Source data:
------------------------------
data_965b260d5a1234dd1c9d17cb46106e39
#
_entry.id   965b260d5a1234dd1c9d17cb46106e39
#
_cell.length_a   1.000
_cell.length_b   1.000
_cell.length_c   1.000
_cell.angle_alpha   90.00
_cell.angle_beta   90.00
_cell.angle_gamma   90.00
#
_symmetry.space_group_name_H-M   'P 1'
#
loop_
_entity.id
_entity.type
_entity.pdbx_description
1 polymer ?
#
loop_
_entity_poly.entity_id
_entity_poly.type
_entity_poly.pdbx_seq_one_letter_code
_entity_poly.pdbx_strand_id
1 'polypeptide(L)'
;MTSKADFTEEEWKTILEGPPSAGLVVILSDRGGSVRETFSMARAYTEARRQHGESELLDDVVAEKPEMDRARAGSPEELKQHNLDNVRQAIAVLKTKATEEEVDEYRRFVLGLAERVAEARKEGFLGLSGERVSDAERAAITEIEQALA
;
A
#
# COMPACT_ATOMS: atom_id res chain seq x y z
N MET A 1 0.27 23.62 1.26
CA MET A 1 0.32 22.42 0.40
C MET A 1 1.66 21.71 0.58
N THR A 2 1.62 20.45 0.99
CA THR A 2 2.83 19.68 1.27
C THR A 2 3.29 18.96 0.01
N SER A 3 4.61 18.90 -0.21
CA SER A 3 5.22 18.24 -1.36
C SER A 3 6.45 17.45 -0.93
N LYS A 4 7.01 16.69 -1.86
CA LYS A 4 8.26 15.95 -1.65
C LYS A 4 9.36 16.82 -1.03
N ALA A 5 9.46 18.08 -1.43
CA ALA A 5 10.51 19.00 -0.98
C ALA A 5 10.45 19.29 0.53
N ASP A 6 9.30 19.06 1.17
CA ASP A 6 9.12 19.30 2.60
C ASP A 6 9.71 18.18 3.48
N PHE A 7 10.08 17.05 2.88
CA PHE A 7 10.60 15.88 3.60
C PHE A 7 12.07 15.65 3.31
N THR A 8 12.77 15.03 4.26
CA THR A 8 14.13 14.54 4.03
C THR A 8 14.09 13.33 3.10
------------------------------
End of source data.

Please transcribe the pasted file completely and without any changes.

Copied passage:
data_965b260d5a1234dd1c9d17cb46106e39
#
_entry.id   965b260d5a1234dd1c9d17cb46106e39
#
_cell.length_a   1.000
_cell.length_b   1.000
_cell.length_c   1.000
_cell.angle_alpha   90.00
_cell.angle_beta   90.00
_cell.angle_gamma   90.00
#
_symmetry.space_group_name_H-M   'P 1'
#
loop_
_entity.id
_entity.type
_entity.pdbx_description
1 polymer ?
#
loop_
_entity_poly.entity_id
_entity_poly.type
_entity_poly.pdbx_seq_one_letter_code
_entity_poly.pdbx_strand_id
1 'polypeptide(L)'
;MTSKADFTEEEWKTILEGPPSAGLVVILSDRGGSVRETFSMARAYTEARRQHGESELLDDVVAEKPEMDRARAGSPEELKQHNLDNVRQAIAVLKTKATEEEVDEYRRFVLGLAERVAEARKEGFLGLSGERVSDAERAAITEIEQALA
;
A
#
# COMPACT_ATOMS: atom_id res chain seq x y z
N MET A 1 0.27 23.62 1.26
CA MET A 1 0.32 22.42 0.40
C MET A 1 1.66 21.71 0.58
N THR A 2 1.62 20.45 0.99
CA THR A 2 2.83 19.68 1.27
C THR A 2 3.29 18.96 0.01
N SER A 3 4.61 18.90 -0.21
CA SER A 3 5.22 18.24 -1.36
C SER A 3 6.45 17.45 -0.93
N LYS A 4 7.01 16.69 -1.86
CA LYS A 4 8.26 15.95 -1.65
C LYS A 4 9.36 16.82 -1.03
N ALA A 5 9.46 18.08 -1.43
CA ALA A 5 10.51 19.00 -0.98
C ALA A 5 10.45 19.29 0.53
N ASP A 6 9.30 19.06 1.17
CA ASP A 6 9.12 19.30 2.60
C ASP A 6 9.71 18.18 3.48
N PHE A 7 10.08 17.05 2.88
CA PHE A 7 10.60 15.88 3.60
C PHE A 7 12.07 15.65 3.31
N THR A 8 12.77 15.03 4.26
CA THR A 8 14.13 14.54 4.03
C THR A 8 14.09 13.33 3.10